Arafat made the investments abroad with tax money that he “diverted” from the Palestinian finance ministry, according to a September 2003 International Monetary Fund report on the Palestinian economy. Israel collected import taxes for goods destined for the territories and then passed the funds to the authority.
Israel halted the payments after violence erupted in the West Bank and Gaza in September 2000. By the end of 2002, the Palestinian Authority owed its ministries and suppliers as much as $531 million, or 10 percent of gross domestic product, the IMF report says.
“A political crisis occurred in May 2002,” the IMF report says. “Intense discussion within the cabinet, political factions and the Palestinian legislative branch, coupled with external pressures, prompted President Arafat to take immediate action toward a broad-based effort at institutional reform.”
In 2002, Arafat handed control of PCSC to a new Palestine Investment Fund, which then hired New York-based Standard & Poor’s, a McGraw-Hill Cos. unit, to value the investments.
In May 2004, the fund released its first annual report, which covered 2003 and was audited by the Amman, Jordan, office of Ernst & Young, a member of New York-based Ernst & Young International, which provides accounting and auditing services in 140 countries. The report showed the Gaza City-based Palestine Investment Fund had net income of $40.1 million in 2003 on revenue of $85.1 million.
The report also revealed that PCSC held a $6.8 million account of venture capital investments at New York-based Citigroup Inc., the world’s biggest bank. “Citigroup does not have any accounts for Yasser Arafat, and we never have,” company spokeswoman Shannon Bell said in a November 19 statement.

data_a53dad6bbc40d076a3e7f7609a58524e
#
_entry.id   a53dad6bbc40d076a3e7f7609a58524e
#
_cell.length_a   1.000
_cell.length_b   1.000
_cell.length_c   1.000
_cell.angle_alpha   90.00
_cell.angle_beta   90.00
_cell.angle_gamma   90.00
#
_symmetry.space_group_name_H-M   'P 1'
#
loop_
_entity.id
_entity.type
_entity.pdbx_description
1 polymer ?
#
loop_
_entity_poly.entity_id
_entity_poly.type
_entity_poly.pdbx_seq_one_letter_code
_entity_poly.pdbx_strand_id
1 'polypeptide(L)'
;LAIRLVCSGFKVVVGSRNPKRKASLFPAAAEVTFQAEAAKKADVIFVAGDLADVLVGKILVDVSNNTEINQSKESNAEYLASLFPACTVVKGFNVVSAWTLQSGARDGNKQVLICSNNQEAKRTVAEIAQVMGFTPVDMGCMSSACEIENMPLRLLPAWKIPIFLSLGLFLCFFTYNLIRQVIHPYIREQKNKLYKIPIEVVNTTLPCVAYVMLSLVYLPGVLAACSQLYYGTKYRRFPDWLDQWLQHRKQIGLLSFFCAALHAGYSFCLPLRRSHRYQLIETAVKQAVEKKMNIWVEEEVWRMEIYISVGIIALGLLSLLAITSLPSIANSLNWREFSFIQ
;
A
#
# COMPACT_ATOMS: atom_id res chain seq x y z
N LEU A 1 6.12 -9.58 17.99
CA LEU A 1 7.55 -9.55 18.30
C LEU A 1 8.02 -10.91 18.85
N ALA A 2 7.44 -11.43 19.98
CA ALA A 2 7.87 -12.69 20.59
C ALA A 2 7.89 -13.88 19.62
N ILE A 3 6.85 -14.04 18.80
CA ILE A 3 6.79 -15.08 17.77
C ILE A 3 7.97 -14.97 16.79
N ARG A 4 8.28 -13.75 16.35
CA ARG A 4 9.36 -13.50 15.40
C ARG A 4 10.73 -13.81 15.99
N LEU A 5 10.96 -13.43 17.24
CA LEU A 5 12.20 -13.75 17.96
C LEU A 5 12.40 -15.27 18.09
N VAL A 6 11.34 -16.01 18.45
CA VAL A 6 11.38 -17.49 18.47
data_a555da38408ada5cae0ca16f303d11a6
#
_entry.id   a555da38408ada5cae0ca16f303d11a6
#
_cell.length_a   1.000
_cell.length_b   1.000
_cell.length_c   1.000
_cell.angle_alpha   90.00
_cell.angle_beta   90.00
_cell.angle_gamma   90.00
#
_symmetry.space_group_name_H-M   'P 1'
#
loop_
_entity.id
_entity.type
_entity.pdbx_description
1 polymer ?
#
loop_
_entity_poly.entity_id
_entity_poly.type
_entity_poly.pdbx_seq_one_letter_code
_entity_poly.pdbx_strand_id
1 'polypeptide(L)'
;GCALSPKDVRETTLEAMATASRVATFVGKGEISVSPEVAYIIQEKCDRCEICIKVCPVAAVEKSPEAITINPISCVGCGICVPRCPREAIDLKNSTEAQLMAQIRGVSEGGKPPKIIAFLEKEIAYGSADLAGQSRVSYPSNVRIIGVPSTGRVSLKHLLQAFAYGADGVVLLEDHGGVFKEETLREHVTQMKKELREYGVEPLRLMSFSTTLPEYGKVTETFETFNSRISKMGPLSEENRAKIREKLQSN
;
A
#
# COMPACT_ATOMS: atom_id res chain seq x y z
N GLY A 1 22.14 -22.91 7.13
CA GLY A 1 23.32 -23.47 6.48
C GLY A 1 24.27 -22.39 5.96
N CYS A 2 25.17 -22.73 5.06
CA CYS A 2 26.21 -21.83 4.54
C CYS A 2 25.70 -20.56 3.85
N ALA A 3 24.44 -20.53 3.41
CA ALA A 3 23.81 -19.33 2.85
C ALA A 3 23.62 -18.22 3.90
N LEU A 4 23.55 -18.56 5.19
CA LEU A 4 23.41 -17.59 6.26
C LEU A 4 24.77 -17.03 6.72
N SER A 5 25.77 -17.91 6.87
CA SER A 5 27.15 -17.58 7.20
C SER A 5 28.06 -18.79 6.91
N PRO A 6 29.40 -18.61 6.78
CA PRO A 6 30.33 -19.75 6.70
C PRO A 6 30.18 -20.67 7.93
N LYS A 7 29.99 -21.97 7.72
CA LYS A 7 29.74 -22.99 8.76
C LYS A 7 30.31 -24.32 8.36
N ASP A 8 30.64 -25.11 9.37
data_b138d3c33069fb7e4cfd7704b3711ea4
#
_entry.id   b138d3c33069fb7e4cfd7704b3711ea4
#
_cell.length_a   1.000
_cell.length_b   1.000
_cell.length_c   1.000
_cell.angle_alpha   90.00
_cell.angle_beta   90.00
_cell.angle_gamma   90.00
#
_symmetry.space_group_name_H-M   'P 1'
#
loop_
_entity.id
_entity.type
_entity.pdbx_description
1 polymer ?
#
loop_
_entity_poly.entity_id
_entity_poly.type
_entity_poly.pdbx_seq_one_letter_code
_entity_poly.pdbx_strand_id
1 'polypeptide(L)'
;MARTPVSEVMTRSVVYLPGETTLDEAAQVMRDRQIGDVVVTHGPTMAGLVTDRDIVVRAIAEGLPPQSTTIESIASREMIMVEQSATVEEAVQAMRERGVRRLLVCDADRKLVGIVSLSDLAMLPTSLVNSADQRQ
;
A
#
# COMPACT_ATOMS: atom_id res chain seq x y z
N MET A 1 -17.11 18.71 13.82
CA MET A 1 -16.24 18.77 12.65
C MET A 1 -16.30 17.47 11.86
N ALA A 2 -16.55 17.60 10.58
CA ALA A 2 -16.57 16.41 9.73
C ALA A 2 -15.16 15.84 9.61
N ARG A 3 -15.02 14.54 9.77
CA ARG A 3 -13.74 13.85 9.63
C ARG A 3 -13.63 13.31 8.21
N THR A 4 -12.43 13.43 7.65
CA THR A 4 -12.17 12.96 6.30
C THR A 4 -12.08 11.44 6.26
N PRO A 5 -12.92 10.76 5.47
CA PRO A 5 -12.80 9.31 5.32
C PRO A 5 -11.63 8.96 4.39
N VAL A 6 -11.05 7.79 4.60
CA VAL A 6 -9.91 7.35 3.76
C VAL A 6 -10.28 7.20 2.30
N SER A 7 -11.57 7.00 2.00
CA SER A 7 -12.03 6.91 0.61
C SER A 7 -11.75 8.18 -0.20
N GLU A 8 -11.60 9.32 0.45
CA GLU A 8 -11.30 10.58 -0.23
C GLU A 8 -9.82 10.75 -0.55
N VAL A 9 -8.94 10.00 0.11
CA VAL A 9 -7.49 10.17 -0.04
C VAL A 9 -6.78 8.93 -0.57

Citigroup Chief Executive Officer Charles Prince, 55, declined to answer questions about the account. There is no indication that Citigroup was aware that Arafat controlled PCSC.
Arafat was both hailed as a peacemaker and hated as a terrorist. In 1994, he shared the Nobel Peace Prize with Israeli Prime Minister Yitzhak Rabin and Foreign Minister Shimon Peres after the three negotiated the 1993 Oslo accord, which created the framework for Palestinian autonomy in the West Bank and Gaza Strip, which Israel occupied during the Six-Day War in 1967. Israel blamed Arafat for attacks on civilians, including the raid on the athletes’ village at the 1972 Olympic Games in Munich that killed 11 Israelis.